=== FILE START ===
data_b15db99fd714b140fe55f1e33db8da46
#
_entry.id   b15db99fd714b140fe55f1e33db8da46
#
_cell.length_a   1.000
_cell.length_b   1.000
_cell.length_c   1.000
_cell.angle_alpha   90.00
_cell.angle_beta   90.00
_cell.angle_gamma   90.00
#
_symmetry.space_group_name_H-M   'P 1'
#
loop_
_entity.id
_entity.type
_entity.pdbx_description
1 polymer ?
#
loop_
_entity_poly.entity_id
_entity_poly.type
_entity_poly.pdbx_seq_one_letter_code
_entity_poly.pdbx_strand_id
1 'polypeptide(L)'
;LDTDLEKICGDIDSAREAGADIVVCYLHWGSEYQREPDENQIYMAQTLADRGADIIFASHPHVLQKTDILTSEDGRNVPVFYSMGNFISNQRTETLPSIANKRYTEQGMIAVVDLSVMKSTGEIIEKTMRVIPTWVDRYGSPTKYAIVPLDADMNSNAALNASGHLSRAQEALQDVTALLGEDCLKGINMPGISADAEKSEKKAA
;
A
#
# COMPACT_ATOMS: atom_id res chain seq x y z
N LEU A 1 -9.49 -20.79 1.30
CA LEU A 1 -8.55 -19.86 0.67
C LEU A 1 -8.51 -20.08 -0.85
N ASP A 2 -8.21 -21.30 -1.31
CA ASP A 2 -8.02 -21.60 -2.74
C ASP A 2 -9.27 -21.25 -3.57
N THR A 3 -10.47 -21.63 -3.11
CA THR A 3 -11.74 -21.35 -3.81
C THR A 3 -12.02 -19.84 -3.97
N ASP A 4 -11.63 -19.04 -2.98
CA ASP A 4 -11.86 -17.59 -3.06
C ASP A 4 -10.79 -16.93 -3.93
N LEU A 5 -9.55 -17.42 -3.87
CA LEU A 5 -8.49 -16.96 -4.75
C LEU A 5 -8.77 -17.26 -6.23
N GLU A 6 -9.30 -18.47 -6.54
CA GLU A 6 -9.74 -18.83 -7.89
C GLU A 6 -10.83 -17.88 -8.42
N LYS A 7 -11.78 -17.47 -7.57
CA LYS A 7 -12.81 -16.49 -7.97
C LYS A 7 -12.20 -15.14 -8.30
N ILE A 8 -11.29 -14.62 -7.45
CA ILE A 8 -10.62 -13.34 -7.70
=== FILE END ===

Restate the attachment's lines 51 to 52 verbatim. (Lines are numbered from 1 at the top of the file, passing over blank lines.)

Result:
C LYS A 7 -12.20 -15.14 -8.30
N ILE A 8 -11.29 -14.62 -7.45